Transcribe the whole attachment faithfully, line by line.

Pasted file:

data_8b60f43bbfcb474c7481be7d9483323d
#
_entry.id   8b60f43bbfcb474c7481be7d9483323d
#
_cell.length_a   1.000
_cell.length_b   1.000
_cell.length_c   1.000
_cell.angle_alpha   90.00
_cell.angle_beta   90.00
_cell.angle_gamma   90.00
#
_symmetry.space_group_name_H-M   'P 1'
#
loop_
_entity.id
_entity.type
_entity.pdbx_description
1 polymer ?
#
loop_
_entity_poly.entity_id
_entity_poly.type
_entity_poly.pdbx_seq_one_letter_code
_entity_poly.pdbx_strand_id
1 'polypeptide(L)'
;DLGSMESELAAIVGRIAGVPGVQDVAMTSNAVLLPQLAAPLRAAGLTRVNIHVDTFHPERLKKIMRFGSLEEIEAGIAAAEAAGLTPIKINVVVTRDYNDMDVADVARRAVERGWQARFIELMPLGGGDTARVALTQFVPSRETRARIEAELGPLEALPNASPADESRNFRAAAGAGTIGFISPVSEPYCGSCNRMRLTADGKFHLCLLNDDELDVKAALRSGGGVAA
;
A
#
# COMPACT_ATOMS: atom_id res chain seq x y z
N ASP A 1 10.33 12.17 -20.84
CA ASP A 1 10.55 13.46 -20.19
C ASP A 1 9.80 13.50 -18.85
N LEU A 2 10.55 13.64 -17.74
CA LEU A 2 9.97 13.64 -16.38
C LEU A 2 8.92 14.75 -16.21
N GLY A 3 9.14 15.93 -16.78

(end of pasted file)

data_8b60f43bbfcb474c7481be7d9483323d
#
_entry.id   8b60f43bbfcb474c7481be7d9483323d
#
_cell.length_a   1.000
_cell.length_b   1.000
_cell.length_c   1.000
_cell.angle_alpha   90.00
_cell.angle_beta   90.00
_cell.angle_gamma   90.00
#
_symmetry.space_group_name_H-M   'P 1'
#
loop_
_entity.id
_entity.type
_entity.pdbx_description
1 polymer ?
#
loop_
_entity_poly.entity_id
_entity_poly.type
_entity_poly.pdbx_seq_one_letter_code
_entity_poly.pdbx_strand_id
1 'polypeptide(L)'
;DLGSMESELAAIVGRIAGVPGVQDVAMTSNAVLLPQLAAPLRAAGLTRVNIHVDTFHPERLKKIMRFGSLEEIEAGIAAAEAAGLTPIKINVVVTRDYNDMDVADVARRAVERGWQARFIELMPLGGGDTARVALTQFVPSRETRARIEAELGPLEALPNASPADESRNFRAAAGAGTIGFISPVSEPYCGSCNRMRLTADGKFHLCLLNDDELDVKAALRSGGGVAA
;
A
#
# COMPACT_ATOMS: atom_id res chain seq x y z
N ASP A 1 10.33 12.17 -20.84
CA ASP A 1 10.55 13.46 -20.19
C ASP A 1 9.80 13.50 -18.85
N LEU A 2 10.55 13.64 -17.74
CA LEU A 2 9.97 13.64 -16.38
C LEU A 2 8.92 14.75 -16.21
N GLY A 3 9.14 15.93 -16.78